Review: ‘Hamilton’ audacious, funny, inspiring

Scenic design, choreography, music, lighting, direction -- a success on every level
A scene from the national touring production of "Hamilton: An American Musical."
A scene from the national touring production of "Hamilton: An American Musical."

About a year ago I saw Ron Chernow, the author of “Alexander Hamilton,” at Chancellor’s Hall in Albany, discussing, among other things, the musical based on his book. An audience member asked how many times he had seen the show.

“About 70.”

We all gasped, jealously. He was an advisor to the show, and, by his own admission, he’d always been a devoted theatergoer anyway.

Now we have seen it.

It is audacious, funny, inspiring, instructive, and clever on nearly every level of the script and the production.

Though Lin-Manuel Miranda (of “In the Heights” fame, which had a memorable treatment at Park Playhouse last month) is the name above the lights as script writer, lyricist, and composer, he workshopped the ideas for a few years before the Broadway opening in 2015 .

Thus,  it’s a collaborative realization of his vision, with outstanding contributions from scenic designer David Korins, in a single, multi-use set of places from late-18th-century America, in tandem with Howell Brinkley’s evocative lighting work; Paul Tazewell’s period and contemporary costumes; and, especially, Andy Blankenbuehler’s choreography, movements punctuating text and subtext with astonishing originality. Finally, to Tony winners Alex Lacamoire and Thomas Kail, for musical orchestrations and direction, respectively, go props for imaginatively seeing the whole thing — well, whole.

If the arc of the story is chronological (unfortunately, about three-fourths of the way through the technique becomes a wearing “And then this happened”), and if the content is not unfamiliar to most Americans, it’s Miranda’s riff on the story of this immigrant from the British West Indies that makes us pay attention. The cast is — intentionally — a melting pot of races, with Hamilton and Washington, for example, played by African Americans. The musical language, too, shifts subtly from rap to pop to spoken word to soul. In short, the time warp is the message: contemporary America remains a work in progress just as those framers of the Constitution were flying by the seat of their breeches to come up with a new country.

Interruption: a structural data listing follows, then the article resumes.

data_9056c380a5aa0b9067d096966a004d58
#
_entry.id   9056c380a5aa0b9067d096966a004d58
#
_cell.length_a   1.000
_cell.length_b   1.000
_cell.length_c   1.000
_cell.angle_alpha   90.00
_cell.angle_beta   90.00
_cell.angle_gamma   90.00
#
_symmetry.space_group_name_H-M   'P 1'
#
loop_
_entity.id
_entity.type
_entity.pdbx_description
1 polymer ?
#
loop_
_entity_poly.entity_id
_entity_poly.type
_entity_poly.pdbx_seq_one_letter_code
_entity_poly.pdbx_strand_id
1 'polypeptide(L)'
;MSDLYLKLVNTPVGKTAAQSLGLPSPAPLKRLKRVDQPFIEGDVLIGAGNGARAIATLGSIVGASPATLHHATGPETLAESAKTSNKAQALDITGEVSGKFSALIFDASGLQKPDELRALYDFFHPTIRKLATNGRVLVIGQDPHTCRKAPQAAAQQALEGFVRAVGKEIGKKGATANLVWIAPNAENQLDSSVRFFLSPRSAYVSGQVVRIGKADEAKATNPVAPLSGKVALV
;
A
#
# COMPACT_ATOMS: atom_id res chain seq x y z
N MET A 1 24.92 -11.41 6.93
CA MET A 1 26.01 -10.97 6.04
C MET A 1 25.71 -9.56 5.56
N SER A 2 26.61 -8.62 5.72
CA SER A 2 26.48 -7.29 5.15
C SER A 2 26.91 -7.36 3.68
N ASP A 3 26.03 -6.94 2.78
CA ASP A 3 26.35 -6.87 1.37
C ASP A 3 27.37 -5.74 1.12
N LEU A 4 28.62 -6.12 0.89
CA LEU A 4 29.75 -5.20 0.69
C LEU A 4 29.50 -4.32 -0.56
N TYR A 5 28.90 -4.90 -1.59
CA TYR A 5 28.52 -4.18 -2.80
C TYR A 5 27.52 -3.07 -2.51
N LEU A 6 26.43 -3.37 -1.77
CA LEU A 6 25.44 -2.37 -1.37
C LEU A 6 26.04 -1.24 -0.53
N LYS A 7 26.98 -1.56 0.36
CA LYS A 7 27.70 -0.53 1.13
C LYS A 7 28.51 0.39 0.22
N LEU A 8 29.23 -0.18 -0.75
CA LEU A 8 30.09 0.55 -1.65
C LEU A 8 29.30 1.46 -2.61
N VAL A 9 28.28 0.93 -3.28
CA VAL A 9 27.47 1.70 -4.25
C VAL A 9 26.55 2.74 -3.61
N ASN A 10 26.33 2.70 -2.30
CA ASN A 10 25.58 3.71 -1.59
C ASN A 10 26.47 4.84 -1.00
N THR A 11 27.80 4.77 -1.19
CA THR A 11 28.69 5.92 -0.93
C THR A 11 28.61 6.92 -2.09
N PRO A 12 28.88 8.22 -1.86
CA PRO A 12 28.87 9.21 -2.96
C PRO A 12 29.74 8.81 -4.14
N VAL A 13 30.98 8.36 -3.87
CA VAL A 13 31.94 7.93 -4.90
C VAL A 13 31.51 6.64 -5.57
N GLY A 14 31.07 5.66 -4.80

In a show with 34 musical numbers, I can only mention a few of my favorites. “My Shot” captures the revolutionary spirit that seized the colonies, with the stage animated by people in purposeful frenzy. “The Schuyler Sisters” (yes, Albany’s own) and “Helpless” feature the redoubtable Hannah Cruz, Stephanie Umoh, and Olivia Puckett. 

As King George III, Peter Matthew Smith is a hoot in “You’ll Be Back,” whose perky tune sounds like one from the 1960’s British musical invasion.  

“The Room Where It Happened” (an explication of back-room politics) gets a ferocious treatment by the remarkable Josh Tower (Aaron Burr). “One Last Time” was, for me, the most touching song of the evening, as George Washington (Paul Oakley Stovall, superb) takes leave of his office.

Holding the show together is, of course, the brilliant, cocky, and shrewd Hamilton, and Alexander Ferguson (a standby on Wednesday) was first-rate–vocally flexible and completely credible in his portrayal of this Founding Father.

The large cast is backed by a fine orchestra, led by Andre Cerullo.

The audience at Wednesday’s press opening was into this show from the beginning. Even those who hadn’t yet seen a production had probably listened to the soundtrack or watched YouTube clips — there was that kind of knowing enthusiasm in the air. 

Now it’s off to read Chernow, who inspired Miranda in the first place!


WHERE: Proctors, 432 State St.
WHEN:  Through Aug. 25
HOW MUCH: Tickets available for Aug. 20-25 only, at $449 for premium seats and $299-$135 for others
MORE INFO:  518.346.6204, or

Categories: Entertainment, Life & Arts

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